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Marigolds and Tomatoes: Quintessential Companions
When you think of companion planting, one of the most common pairings that comes to mind is marigolds and tomatoes. But just what makes these two such a good match?
While there’s plenty of gardening advice out there suggesting why they might work well together, only a few studies have been done that can confirm their benefits. As such, you may have to try the pairing for yourself to see if it works for your garden. Don’t hesitate to play around with planting time, placement, and marigold variety to see what works best. After, all every garden has its own set of unique circumstances!
Marigolds Repel Tomato Pests
One of the most commonly touted benefits of planting marigolds and tomatoes together is that marigolds will keep harmful pests away. Marigolds are known to prevent root-knot nematodes and whiteflies, and there’s anecdotal evidence of their smell keeping other bad bugs, like the tomato hornworm and aphid, at bay. Some have suggested rabbits, deer, and other large tomato-eaters are also deterred by the smell.
Root-knot nematodes are microscopic worms in the ground. They attach themselves to the roots of plants and cause them to swell, causing stunted growth and death to the host plant. Marigold roots release a chemical that can kill nematode eggs. For the best protection, plant marigolds a week or two ahead of the tomatoes. You can also try planting your tomatoes where marigolds were growing last year.
While most companion planting is based on what gardeners themselves observe, scientists conducted a study recently that showed that the limonene in marigolds (also found in citrus peels) can prevent a buildup of whiteflies on tomatoes. It only works when they’re planted together from the start, though – if whiteflies have already infested your crop, adding marigolds later won’t help much.
Snail and Slug Trap Crop
While not quite the same as repelling, marigolds can act as a trap crop for snails and slugs when placed around the perimeter. Marigold leaves and stems are a tasty treat for the slimy creatures, and they aren’t as likely to eat your tomatoes when the marigolds are around.
Marigolds Attract Pollinators and Pest Eaters
In addition to preventing bad bugs, marigolds attract beneficial pollinators, like bees and butterflies, which will help pollinate your tomatoes (and the rest of the garden, too).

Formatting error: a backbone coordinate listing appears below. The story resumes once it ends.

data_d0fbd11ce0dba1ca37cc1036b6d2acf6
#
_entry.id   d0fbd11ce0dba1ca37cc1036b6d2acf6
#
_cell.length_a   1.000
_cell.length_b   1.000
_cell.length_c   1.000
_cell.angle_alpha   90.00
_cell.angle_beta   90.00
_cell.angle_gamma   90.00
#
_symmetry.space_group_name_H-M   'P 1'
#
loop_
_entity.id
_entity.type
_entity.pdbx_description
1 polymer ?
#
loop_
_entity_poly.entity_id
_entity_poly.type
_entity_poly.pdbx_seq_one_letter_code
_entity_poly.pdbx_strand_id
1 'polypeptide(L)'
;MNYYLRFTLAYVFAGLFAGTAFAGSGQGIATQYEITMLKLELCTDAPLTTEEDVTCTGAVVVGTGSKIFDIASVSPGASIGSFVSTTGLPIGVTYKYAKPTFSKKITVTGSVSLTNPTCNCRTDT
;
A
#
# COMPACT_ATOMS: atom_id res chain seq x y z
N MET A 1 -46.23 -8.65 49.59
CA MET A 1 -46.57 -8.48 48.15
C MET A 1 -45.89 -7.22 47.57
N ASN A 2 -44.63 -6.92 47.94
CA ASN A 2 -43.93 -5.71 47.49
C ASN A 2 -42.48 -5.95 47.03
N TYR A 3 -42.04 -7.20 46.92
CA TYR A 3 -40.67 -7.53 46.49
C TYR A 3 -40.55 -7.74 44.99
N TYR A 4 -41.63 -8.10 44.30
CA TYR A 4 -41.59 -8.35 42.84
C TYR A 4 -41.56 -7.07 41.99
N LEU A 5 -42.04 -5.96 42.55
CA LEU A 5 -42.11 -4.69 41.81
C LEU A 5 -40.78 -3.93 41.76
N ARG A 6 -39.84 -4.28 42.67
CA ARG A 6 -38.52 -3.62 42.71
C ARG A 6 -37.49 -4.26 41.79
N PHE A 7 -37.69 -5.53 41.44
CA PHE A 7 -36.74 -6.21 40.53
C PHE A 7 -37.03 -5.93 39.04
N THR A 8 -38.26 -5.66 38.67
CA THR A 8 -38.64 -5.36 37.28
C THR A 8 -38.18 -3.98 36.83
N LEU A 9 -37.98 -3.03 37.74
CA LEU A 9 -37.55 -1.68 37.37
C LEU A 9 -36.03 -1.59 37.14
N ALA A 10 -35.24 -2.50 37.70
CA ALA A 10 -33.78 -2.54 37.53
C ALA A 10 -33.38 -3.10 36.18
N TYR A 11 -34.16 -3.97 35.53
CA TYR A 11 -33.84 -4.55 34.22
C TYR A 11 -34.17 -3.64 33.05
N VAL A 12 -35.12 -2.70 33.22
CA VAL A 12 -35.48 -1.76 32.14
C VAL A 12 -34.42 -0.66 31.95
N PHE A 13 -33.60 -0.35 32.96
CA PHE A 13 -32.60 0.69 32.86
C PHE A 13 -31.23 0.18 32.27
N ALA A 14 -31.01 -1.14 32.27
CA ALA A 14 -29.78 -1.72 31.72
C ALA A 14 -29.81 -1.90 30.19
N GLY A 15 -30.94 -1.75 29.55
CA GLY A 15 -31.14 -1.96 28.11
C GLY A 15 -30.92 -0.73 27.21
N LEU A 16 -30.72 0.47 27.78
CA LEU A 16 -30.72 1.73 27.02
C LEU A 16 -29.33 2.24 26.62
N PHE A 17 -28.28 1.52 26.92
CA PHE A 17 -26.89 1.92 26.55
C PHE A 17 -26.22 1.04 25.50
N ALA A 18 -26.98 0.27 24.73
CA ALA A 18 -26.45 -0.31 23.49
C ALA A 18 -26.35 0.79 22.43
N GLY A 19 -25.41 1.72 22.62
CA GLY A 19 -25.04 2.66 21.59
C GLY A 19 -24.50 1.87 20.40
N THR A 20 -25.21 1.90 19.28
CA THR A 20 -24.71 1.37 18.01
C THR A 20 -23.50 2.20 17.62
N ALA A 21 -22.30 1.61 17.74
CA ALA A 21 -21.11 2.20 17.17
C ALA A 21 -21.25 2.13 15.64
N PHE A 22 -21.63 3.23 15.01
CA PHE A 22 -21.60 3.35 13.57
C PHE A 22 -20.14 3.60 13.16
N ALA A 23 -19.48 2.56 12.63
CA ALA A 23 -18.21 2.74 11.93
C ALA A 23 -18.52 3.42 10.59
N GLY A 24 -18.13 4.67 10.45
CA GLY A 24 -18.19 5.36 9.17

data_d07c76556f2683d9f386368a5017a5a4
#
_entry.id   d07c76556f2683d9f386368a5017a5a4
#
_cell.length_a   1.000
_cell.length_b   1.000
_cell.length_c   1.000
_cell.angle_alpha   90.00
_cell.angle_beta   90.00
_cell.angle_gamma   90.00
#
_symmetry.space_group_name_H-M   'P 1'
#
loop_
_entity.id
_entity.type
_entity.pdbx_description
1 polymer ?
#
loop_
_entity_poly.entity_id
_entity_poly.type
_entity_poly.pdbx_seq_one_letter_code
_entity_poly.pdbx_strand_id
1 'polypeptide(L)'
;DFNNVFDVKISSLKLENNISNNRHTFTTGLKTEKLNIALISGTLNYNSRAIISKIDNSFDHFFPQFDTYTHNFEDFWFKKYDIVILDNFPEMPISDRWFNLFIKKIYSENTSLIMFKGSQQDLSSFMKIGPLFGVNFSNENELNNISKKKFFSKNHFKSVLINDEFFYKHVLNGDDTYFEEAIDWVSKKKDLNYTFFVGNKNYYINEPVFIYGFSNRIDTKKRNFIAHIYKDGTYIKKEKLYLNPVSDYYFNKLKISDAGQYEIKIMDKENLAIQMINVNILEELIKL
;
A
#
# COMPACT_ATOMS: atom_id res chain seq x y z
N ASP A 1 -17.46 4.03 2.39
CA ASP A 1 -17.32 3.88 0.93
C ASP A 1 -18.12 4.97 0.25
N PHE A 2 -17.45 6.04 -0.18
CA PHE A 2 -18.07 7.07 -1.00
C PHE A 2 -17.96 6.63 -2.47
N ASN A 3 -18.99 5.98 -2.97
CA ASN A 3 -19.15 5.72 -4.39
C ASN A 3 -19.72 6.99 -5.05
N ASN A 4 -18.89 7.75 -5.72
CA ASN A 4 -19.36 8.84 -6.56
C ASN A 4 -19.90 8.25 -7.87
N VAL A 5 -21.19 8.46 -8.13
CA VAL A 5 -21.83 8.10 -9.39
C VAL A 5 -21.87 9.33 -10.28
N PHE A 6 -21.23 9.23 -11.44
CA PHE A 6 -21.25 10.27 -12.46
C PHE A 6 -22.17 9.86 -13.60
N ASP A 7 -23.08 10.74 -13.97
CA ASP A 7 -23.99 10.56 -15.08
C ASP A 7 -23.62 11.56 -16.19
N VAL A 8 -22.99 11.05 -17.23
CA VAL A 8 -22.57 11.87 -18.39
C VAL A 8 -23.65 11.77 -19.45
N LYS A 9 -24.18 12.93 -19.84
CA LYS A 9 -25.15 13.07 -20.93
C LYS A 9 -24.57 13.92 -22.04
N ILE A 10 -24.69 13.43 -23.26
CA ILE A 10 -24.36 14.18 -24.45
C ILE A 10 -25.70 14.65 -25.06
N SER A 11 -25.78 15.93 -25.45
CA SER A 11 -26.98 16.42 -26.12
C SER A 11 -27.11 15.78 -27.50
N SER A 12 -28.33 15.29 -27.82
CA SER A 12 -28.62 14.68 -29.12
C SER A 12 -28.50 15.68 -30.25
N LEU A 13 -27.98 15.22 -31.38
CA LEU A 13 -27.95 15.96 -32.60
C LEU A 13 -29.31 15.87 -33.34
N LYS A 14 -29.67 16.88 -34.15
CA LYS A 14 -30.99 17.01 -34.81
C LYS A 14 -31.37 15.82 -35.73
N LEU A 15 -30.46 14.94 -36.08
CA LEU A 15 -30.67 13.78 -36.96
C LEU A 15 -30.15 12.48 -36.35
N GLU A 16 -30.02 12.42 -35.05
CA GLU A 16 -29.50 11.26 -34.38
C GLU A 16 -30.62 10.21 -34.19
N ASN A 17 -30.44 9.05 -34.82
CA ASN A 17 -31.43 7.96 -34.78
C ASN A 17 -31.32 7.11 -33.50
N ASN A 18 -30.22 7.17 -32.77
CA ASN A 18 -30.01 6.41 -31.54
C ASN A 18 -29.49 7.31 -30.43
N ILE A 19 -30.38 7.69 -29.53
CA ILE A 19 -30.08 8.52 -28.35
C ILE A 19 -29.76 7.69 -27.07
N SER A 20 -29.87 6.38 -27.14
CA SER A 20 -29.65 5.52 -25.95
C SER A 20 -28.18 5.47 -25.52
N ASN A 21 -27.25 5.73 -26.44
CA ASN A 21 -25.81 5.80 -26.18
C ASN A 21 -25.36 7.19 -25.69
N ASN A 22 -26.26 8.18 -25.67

Ladybugs, which are also attracted to marigolds, will additionally help by eating any stray aphids.
Marigolds often draw in parasitic wasps. The name might not sound like something you want to attract to the garden, but the wasp larvae are actually parasitic to tomato hornworms. So in this case, the parasitism will benefit you!
Similar Growth Needs
Both marigolds and tomatoes require the same growing conditions – they like full sun and well-draining soil. They both enjoy regular watering, though neither appreciates being left soggy for too long.
Pretty much any tomato will pair well with one of the following marigold types, but you can also compare your seed packets during selection so that you pick one that will best match your tomatoes’ needs.
Types of Marigolds to Plant with Tomatoes
The three most common types of marigolds to plant with tomatoes are African, French, and signet. All will attract pollinators and repel certain pests, but which one you use will depend on your garden layout and your preferences.
African Marigolds – Most African marigolds are large – from 1-3 feet tall – and have blooms 4-5 inches wide. They come in the traditional colors, usually orange, red, and yellow. African marigolds may deter deer in particular.
French Marigolds – French marigolds are smaller, with only 2-3 inch blooms at a height of around a foot. This variety is ideal for nematode protection. They come in many colors – including the beautiful strawberry blonde varieties!
Signet Marigolds – Signet marigolds are the smallest variety, with petite flowers and a slightly bushier appearance. They’re perfect for attracting pollinators.
How to Plant Marigolds and Tomatoes Together
Planting marigolds and tomatoes together is fairly easy if you keep a few tips in mind.
Plant marigolds a week or two before the tomatoes to help avoid nematode and whitefly buildup. You can start them several weeks ahead from seed or get them from a greenhouse, but either way transplanting a marigold into the garden will increase your odds of controlling pests. Leave 18-24 inches of space for your tomatoes when planning and planting marigolds.
Once you’ve added the tomatoes into the garden, water them both as needed. Allow the soil to dry out between waterings.
Marigolds appreciate deadheading, and they will bloom more profusely if their dead blooms are clipped regularly. The exception is signet marigolds, which normally bloom happily without any major care.
At the end of the season, work your dead marigolds back into the soil for potentially continued nematode protection.